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Fantastic news. I deploy WireGuard to provide a private network (mesh) between VPS servers. Each VPS instance has each other vps as peer. So no single source of failure. I run PostgreSQL with Patroni and GlusterFS over this mesh with no issues. When I add or destroy a VPS with Ansible all VPS nodes get an updated config and reload. This way I don't rely on a single cloud provider because I do not use their private network service.

I used to do the same thing, but adding one node meant I had to reprovision all other nodes so each had an updated config file written and reloaded. I decided I want something akin to DHCP, which seems to be worked on here: https://github.com/WireGuard/wg-dynamic It's still WIP though.

I use tinc for this. It does the mesh dynamically so I have a few nodes that are fixed and the others will connect directly or indirectly automatically. I deploy it using puppet and there's no need to update all nodes to add a new one. The cryptography and performance is probably not as good as wireguard but more than good enough for my uses. I think there's been consideration to using wireguard as the transport instead of doing everything in userspace.

Yeah, tinc is great in that scenario. I use it similarly.

This problem has be prevented me all the time from rolling out wireguard. But how dows wg-dynamic help which seems just to be a DHCP on wireguard implementation? You still have to sent every existing node and updated configuration because you provisoned a new one.

An overlay network on top of wireguard would be really nice. For example you are running a wireguard network on So every peer which is assigned an ip address within this range is by configuration of the network allowed to forward packets to another peer in the network. So the only things needed to be implemented would be: * an internal routing system to forward packets on some way to the destination * a concept on how peers are found and how they build a secure channel (pre-shared key?)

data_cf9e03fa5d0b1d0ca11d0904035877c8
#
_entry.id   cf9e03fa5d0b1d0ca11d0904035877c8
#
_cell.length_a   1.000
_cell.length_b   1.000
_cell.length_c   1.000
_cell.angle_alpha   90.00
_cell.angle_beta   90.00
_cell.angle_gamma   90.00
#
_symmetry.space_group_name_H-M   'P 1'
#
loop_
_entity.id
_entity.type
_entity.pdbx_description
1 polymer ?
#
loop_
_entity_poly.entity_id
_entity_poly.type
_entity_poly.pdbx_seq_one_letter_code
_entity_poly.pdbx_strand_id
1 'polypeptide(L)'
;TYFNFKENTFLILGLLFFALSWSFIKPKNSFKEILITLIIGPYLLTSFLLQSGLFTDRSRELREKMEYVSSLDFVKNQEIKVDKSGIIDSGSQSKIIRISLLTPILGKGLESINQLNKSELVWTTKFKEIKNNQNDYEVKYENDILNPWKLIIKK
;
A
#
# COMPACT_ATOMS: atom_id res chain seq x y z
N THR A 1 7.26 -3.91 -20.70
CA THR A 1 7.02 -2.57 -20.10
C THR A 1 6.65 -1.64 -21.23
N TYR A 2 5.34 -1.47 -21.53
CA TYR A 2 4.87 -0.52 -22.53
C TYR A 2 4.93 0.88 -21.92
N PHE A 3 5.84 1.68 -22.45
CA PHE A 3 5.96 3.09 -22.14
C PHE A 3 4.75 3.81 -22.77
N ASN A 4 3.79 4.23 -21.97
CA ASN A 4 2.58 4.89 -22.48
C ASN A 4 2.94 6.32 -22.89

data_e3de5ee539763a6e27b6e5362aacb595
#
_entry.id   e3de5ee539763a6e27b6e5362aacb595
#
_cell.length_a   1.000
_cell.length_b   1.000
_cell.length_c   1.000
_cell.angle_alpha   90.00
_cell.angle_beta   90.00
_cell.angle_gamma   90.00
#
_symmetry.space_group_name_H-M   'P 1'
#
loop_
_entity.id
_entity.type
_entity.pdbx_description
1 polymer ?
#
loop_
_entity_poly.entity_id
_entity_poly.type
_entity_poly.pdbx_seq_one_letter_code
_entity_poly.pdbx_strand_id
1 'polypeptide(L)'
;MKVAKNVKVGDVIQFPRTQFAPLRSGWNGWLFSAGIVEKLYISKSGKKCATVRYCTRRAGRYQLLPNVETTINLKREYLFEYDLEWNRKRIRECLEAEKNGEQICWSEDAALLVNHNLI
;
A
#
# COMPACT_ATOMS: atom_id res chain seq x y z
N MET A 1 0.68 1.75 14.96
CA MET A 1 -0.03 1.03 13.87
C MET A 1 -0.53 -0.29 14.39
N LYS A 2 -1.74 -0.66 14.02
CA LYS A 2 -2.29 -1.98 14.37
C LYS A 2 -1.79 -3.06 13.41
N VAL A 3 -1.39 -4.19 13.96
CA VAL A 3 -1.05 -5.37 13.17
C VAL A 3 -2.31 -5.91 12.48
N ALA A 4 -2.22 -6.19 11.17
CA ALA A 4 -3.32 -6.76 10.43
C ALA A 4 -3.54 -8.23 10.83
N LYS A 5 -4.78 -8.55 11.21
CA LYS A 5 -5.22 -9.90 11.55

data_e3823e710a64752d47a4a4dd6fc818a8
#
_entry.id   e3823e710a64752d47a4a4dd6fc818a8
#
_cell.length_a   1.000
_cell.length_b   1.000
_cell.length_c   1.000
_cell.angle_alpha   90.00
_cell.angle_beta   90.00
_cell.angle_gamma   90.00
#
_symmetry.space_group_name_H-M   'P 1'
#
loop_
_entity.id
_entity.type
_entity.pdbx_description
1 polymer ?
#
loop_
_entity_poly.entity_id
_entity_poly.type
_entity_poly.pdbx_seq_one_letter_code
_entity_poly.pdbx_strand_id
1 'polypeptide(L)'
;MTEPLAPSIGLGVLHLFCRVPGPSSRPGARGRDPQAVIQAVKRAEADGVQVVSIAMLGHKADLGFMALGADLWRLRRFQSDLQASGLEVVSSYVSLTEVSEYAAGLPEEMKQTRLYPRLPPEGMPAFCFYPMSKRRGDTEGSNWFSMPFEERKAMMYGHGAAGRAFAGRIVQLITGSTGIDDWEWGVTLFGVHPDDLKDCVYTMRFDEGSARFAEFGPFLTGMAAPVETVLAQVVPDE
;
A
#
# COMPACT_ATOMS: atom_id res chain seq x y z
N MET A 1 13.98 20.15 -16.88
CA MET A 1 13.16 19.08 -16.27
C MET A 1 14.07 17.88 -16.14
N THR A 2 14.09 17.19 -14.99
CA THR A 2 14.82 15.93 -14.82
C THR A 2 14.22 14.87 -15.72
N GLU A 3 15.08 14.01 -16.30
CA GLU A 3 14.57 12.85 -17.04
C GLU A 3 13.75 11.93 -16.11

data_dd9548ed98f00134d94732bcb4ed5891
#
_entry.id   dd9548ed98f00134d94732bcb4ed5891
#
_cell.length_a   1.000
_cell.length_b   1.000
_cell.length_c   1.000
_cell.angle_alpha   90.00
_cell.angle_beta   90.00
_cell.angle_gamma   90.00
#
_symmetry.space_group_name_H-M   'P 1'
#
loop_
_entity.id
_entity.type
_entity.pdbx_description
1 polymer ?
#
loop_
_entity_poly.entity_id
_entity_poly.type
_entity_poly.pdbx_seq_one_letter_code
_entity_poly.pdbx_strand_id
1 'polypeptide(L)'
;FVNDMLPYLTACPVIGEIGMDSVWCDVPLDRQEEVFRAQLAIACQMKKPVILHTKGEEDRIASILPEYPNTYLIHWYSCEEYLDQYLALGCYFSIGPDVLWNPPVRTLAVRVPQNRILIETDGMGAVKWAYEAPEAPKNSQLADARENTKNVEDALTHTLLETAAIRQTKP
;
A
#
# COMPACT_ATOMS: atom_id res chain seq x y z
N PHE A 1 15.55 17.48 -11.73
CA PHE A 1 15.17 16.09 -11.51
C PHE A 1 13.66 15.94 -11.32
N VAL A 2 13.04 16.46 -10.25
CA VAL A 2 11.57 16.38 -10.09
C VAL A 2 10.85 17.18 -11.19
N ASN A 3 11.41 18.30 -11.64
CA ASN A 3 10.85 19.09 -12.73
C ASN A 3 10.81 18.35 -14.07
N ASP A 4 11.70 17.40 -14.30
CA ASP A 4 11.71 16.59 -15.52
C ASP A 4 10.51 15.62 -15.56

Edit: A better way would be to have multiple shared secrets for every server. So you could basically assign roles to every server. So if a server has the keys "db" and "middleware" he can communicate with every same in the network for forwarding but the final destination can only be a server which has also one of the keys "db" od "middleware". Maybe such a server would have 2 virtual ips within the subnet, one for it's role for db and for middleware.

While WG is pretty cool, you're starting to describe a simple version of ZeroTier. You can achieve exactly what you say with it, along with multiple networks, chosen/assigned ips, p2p routing, shared keys for authentication to the network, etc. You can put extra filtering or routing rules on top of each of the networks.

Do u maybe know when wireguard would be better than ZeroTier?, been using it for months for p2p(Hamachi like), and for access to the internet like a VPN service. Seems to be most versatile since it works everywhere even behind the deepest nat jungle, and with blazing fast speeds (compared to openvpn haven't tried wireguard yet)

If you have a stable (network) configuration with no roaming machines, and you want as few dependencies as possible, wg sounds perfect. If you want features and don't mind an extra daemon, and don't know what what nats/firewalls are in the way, zerotier rules.

If you want an open source ZeroTier, try Slack's Nebula.


I thought about doing something similar, but with Slack's Nebula or with ZeroTier (v2, which is not released yet). They're specifically designed for this kind of overlay network if I'm not mistaken, taking care of node additions and removals automatically. Nebula with fixed "lighthouses", ZeroTier with a decentralized KV store.